“Advertise that. Put that in there as a proposition. It is such a big point for candidates out there. You will get better candidates.”
Aged care hiring trends
Duncan says strong hiring demand in aged care is driving the growth in the top two growth sectors, which are healthcare and medical (up 36 per cent) and community and services (up 28 per cent).
Aged care nursing accounts for just over a third of health and medical while aged and disability support account for almost two-thirds of community and services. He says SEEK’s data show these three key job families make up more than 80 per cent of aged care need:
- the personal care worker space
- aged care nursing
- allied health, such as physiotherapy, occupational therapy and speech pathology.
Each of these three areas show different challenges and different opportunities, says Duncan.
“At the allied health level, it is a real war for talent in that market. The supply is not really there and it is very fragmented,” he says. “But one of the beauties of that sort of area is, on our database, [candidates] are open to be contacted and approached.”
There are also opportunities for regional providers. The early data from applications showing where jobseekers are moving to indicates that aged care physiotherapists and nurses are open to moving to regional areas, says Duncan.
“We are starting to see some other data on the monitoring candidate’s side – they have not quite applied – that they are willing to move.”
Cost of living in Sydney and Melbourne, work-life balance and career development opportunities that exist in regional areas are among drivers, says Duncan.
“You get a bigger scope of work. You get more responsibility. You get more chances. So for new graduates, for instance, it would be a good move to go to a regional area. You get a good breadth of experience in a short amount of time.”
Duncan says their research shows that work-life balance is a bigger driver than salary for aged care job seekers. “So if hirers focus on some of the work-life balance aspects of their role and some of the career development aspects of the role… they will have a higher quality of candidates applying for their role.”
Communicate during application process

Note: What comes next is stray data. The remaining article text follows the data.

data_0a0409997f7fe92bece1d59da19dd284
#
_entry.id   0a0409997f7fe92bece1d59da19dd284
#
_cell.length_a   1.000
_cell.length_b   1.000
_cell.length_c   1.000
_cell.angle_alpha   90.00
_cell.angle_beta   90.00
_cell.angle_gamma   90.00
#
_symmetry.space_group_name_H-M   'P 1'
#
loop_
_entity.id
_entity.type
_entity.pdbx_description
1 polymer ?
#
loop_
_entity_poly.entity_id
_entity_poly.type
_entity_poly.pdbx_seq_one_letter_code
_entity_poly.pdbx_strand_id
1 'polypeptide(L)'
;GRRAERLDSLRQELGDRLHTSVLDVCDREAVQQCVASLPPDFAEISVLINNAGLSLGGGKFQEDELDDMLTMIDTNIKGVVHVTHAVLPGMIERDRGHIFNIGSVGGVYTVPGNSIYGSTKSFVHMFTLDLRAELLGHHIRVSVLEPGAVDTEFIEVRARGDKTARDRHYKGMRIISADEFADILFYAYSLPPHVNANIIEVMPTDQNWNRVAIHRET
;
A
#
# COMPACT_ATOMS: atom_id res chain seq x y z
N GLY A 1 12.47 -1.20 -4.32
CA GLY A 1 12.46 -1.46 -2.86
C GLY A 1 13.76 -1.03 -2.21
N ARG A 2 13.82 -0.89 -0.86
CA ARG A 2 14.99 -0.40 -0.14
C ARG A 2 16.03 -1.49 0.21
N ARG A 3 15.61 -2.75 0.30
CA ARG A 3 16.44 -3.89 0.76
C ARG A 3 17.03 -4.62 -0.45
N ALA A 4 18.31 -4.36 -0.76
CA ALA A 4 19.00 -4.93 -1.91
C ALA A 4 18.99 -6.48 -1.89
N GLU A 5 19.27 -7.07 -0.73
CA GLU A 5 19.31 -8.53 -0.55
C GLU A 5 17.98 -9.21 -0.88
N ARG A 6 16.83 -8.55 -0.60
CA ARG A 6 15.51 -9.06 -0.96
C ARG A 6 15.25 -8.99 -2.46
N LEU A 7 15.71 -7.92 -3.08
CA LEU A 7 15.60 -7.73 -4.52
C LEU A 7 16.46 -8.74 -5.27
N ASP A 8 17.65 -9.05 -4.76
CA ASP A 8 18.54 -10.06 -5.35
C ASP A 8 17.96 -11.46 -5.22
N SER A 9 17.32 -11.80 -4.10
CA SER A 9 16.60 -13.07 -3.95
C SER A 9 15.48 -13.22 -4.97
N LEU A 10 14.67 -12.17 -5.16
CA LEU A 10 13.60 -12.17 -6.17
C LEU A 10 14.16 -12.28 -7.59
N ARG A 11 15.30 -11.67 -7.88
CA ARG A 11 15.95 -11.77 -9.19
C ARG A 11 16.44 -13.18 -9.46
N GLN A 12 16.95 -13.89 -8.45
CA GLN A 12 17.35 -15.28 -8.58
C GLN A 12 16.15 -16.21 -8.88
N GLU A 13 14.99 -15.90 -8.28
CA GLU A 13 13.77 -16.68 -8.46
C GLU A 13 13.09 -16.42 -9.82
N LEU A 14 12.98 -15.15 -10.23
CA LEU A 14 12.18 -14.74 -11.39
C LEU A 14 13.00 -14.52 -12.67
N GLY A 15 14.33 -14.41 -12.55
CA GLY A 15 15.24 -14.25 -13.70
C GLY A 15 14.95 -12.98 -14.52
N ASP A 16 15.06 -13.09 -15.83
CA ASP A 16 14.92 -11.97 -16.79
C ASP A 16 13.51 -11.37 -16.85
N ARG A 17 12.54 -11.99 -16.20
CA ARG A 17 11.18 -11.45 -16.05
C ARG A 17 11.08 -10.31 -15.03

But after attracting high-quality candidates, providers need to make sure the application process doesn’t put them off due to its complexity or lack of information.
Seek’s 2018 study found that 66 per cent of candidates wanted to apply for a role but didn’t go through with the application process.
The number one reason was because they expected the application process to be too complicated or too time intensive.
Not knowing the salary was the next most common reason.
The same study found:
- 81 per cent of candidates find job ads without details of the recruitment process frustrating
- 46 per cent hirers include details on how to apply for the role.
The more hurdles there are, the likelier candidates will drop off, and the best candidates are probably the busiest ones and the first to drop off, Duncan says. “While you can do all this work to get candidates to the role, if you put barriers in around the application, all the hard work you have done previously is destroyed.”
Communication is the key to improving any application process, he says.
“Even if it is a really complicated application process, just communicate with the candidate so they know what they are up for… When they do apply, let them know how they are travelling.”
The study also found that:
- 94 per cent of candidates want to know the recruitment stage they are in and when they are unsuccessful
- 57 per cent of applicants who haven’t heard back about the job are unlikely to apply for another role at the same company
- 66 per cent of applicants who haven’t heard back have negative sentiment towards the company.
It is important to take more care of the candidate through the process because it has a knock-on effect, says Duncan.
“If you don’t do it, the impact it has on your consumer product is detrimental.”
This feature appears in the current edition of Australian Ageing Agenda magazine.